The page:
Jeffrey Earnhardt learning to lead

DAYTONA BEACH, FL - FEBRUARY 16: Jeffrey Earnhardt, driver of the #18 iK9 Toyota, talks with Joe Gibbs piror to the NASCAR Xfinity Series NASCAR Racing Experience 300 at Daytona International Speedway on February 16, 2019 in Daytona Beach, Florida. (Photo by Brian Lawdermilk/Getty Images)

Jeffrey Earnhardt didn’t win Saturday’s season opening NASCAR Xfinity Series race, but his 15th-place finish tied for his second-best finish in the series ever. His 29 laps led was a personal best, too.

He allowed a slight smile when told of his statistical achievements, but quickly reminded, “We didn’t lead enough.’’

“We didn’t lead the last one and that’s the most important one,’’ he said. “We made adjustments because I feel like I was complaining it was too free and we ended up getting it too tight and just struggled after that.

“I was getting my butt kicked side-drafting, just lack of experience and I’ll get better at it. That’s the first time I got to go racing up front like that.’’

Earnhardt – grandson of the late seven-time NASCAR champion Dale Earnhardt – started the Joe Gibbs Racing No. 18 iK9 Toyota on the outside of the front row – his best career starting position. His 29 laps out front was the most he’s led in his career – not only for a one race total but eclipsing the seven laps out front total in his previous 66 series starts. Only race winner Michael Annett (45) led more.

Saturday’s race represented the best opportunity the 29-year old Earnhardt had ever had in the series. He’s competed fulltime in the Xfinity Series only one full season (2014) as he found his way in a sport that his family has established an amazing legacy in.

He is scheduled to make eight more 2019 starts for the Gibbs team – a two-time Xfinity Series championship organization.

Dale Earnhardt Jr.’s team won Saturday’s race with driver Michael Annett, but Earnhardt  also spoke about how proud he was of his nephew.

“Jeffrey’s worked really hard to get where he is today,’’ Dale Earnhardt Jr. said. “He’s sort of reinvented himself and really applied himself. So it’s built into what you see today. And he’s done that on his own. It’s who he is and authentic and I’m glad he’s in a good race car to go out there and run well.

“It will be exciting to see him at the other race tracks throughout the year.’’

Jeffrey Earnhardt  smiled widely standing on pit road after the race and asked about the huge reception he received from the fans at Daytona International Speedway, a place his grandfather is the all-time winningest driver and a place where his Uncle Dale won two Daytona 500s as well.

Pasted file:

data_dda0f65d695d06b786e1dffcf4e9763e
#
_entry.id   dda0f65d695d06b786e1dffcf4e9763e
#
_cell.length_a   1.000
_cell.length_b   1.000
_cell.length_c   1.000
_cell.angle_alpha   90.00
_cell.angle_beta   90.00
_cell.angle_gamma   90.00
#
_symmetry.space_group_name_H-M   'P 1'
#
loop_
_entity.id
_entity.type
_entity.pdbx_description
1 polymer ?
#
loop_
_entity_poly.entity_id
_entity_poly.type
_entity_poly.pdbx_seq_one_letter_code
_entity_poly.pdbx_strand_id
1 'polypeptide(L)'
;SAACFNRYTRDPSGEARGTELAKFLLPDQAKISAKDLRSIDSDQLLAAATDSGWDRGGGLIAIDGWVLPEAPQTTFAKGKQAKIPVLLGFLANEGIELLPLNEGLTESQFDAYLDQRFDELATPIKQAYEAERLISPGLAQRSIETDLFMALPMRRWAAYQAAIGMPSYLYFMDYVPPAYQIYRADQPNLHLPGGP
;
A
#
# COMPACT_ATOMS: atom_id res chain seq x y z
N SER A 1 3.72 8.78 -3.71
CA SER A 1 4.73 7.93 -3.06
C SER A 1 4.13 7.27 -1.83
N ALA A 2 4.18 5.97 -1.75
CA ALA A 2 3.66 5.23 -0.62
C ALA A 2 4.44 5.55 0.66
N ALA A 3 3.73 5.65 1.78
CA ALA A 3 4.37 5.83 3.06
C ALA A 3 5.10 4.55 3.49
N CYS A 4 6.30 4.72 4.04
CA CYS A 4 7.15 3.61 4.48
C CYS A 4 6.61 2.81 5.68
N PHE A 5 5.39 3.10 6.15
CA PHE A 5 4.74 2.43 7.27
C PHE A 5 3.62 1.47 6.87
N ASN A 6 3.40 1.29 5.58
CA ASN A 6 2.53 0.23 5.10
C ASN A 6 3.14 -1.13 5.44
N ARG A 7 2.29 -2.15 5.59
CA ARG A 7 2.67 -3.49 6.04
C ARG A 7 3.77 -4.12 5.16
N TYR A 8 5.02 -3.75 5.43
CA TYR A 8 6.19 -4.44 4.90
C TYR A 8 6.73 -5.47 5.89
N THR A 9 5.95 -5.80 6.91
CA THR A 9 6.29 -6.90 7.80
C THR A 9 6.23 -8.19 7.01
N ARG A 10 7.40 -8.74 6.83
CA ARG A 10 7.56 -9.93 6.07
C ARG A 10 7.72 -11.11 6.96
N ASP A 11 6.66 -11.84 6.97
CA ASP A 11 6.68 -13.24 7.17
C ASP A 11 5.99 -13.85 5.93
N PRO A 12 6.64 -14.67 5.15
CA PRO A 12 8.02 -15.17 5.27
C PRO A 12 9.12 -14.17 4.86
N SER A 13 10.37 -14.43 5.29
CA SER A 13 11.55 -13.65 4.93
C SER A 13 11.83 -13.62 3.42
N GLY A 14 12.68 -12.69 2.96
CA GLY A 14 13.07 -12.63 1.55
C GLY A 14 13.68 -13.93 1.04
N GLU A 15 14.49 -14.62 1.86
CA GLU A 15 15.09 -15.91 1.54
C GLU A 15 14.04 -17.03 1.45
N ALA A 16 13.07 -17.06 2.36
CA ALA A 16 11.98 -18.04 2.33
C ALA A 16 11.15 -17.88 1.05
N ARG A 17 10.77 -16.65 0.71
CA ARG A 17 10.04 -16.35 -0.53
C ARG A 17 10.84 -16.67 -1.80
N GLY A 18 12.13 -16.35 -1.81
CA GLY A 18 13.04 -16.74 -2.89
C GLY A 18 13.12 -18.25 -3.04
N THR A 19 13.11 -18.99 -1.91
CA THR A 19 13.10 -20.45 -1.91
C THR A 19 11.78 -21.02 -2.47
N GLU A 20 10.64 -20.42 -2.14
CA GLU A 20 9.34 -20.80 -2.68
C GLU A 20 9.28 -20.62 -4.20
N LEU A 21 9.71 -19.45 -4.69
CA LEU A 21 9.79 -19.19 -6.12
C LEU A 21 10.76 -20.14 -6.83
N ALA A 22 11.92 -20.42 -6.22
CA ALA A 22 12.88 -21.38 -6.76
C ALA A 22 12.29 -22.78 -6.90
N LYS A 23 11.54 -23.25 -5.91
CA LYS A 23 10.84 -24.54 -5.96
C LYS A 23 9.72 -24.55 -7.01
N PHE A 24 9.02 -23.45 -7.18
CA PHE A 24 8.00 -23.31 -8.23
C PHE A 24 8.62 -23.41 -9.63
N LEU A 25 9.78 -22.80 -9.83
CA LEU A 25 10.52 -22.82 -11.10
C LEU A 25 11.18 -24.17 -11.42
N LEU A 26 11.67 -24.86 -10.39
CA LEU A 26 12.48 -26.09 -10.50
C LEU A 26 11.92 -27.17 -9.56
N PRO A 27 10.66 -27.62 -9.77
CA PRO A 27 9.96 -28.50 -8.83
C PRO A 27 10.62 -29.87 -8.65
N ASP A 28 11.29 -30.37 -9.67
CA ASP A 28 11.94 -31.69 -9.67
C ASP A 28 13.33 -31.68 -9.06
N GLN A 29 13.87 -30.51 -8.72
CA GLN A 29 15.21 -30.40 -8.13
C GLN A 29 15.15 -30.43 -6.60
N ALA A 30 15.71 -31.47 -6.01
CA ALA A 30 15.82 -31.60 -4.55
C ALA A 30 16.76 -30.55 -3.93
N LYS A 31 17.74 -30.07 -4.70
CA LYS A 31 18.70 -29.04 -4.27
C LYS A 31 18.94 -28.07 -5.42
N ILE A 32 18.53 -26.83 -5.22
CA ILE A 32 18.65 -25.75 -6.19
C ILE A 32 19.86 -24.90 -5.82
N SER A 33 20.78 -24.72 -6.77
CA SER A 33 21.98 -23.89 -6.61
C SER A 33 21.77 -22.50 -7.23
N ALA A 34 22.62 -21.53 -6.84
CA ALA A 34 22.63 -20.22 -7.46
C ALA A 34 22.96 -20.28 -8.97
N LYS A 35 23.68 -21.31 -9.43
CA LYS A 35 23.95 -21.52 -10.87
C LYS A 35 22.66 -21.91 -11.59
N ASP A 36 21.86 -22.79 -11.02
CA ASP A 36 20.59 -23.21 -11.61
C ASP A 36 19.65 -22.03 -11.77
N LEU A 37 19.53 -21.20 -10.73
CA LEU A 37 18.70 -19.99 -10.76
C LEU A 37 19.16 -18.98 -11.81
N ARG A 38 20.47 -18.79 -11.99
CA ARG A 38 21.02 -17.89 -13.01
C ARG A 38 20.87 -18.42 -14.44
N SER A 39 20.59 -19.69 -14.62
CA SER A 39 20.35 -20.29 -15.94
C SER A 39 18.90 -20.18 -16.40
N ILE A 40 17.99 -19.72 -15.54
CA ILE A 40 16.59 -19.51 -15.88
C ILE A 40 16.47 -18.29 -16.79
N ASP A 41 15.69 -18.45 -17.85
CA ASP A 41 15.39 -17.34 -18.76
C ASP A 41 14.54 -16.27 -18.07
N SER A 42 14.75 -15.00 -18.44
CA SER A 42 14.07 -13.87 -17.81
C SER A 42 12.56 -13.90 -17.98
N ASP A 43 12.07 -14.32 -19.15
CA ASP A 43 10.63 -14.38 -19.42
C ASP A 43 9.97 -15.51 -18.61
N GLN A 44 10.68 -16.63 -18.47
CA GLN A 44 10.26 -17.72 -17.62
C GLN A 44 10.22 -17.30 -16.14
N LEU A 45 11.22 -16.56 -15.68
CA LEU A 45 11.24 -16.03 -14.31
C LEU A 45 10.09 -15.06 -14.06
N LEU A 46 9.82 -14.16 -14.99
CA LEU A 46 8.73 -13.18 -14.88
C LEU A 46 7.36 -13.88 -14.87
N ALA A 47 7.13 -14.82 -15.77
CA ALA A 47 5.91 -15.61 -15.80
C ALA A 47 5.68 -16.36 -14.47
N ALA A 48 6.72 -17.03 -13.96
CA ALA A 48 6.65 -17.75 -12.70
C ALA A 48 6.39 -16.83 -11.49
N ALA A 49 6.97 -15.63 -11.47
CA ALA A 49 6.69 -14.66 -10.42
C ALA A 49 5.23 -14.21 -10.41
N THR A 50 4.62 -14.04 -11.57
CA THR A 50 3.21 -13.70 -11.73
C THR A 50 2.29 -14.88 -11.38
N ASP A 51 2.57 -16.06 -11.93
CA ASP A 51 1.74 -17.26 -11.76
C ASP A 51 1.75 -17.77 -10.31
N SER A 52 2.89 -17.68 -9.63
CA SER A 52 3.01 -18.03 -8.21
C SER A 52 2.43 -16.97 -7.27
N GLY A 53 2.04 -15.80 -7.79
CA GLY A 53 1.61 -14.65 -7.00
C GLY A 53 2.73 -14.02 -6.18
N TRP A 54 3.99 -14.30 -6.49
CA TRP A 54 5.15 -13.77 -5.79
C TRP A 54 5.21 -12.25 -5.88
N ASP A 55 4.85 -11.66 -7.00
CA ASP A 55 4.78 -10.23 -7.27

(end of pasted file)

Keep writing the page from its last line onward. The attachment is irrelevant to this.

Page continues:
Many of the fans in the grandstands rose to their feet Saturday afternoon as Earnhardt led the field around – cheering loudly.

“I hope they were, I hope they were cheering,’’ Earnhardt said. “It’s cool to get out there and lead laps and have the opportunity I got. I’ve been very thankful for every opportunity, but man this one is pretty special.

His team owner Gibbs was cognizant of the warm reception too. And equally as encouraged by the job Earnhardt did behind the wheel.

“We’re just so excited to give him a chance, we’re thrilled to have him in our stuff,’’ Gibbs said on pit road after the race. “I think it’s going to be real interesting, I think there’s a lot of fan attention on him. Today we just got trapped in the wrong lane. But it’s going to be interesting as we go forward.

“I really think he’s got a chance to do a great job, a chance to win a race. We’re thrilled to have him. We love all the Earnhardts.”

About Greg Engle 7420 Articles
Greg is a published award winning sportswriter who spent 23 years combined active and active reserve military service, much of that in and around the Special Operations community. Greg is the author of "The Nuts and Bolts of NASCAR: The Definitive Viewers' Guide to Big-Time Stock Car Auto Racing" and has been published in major publications across the country including the Los Angeles Times, the Cleveland Plain Dealer and the Atlanta Journal-Constitution. He was also a contributor to Chicken Soup for the NASCAR Soul, published in 2010, and the Christmas edition in 2016. He wrote as the NASCAR, Formula 1, Auto Reviews and National Veterans Affairs Examiner for and has appeared on Fox News. He holds a BS degree in communications, a Masters degree in psychology and is currently a PhD candidate majoring in psychology. He is currently the weekend Motorsports Editor for Autoweek.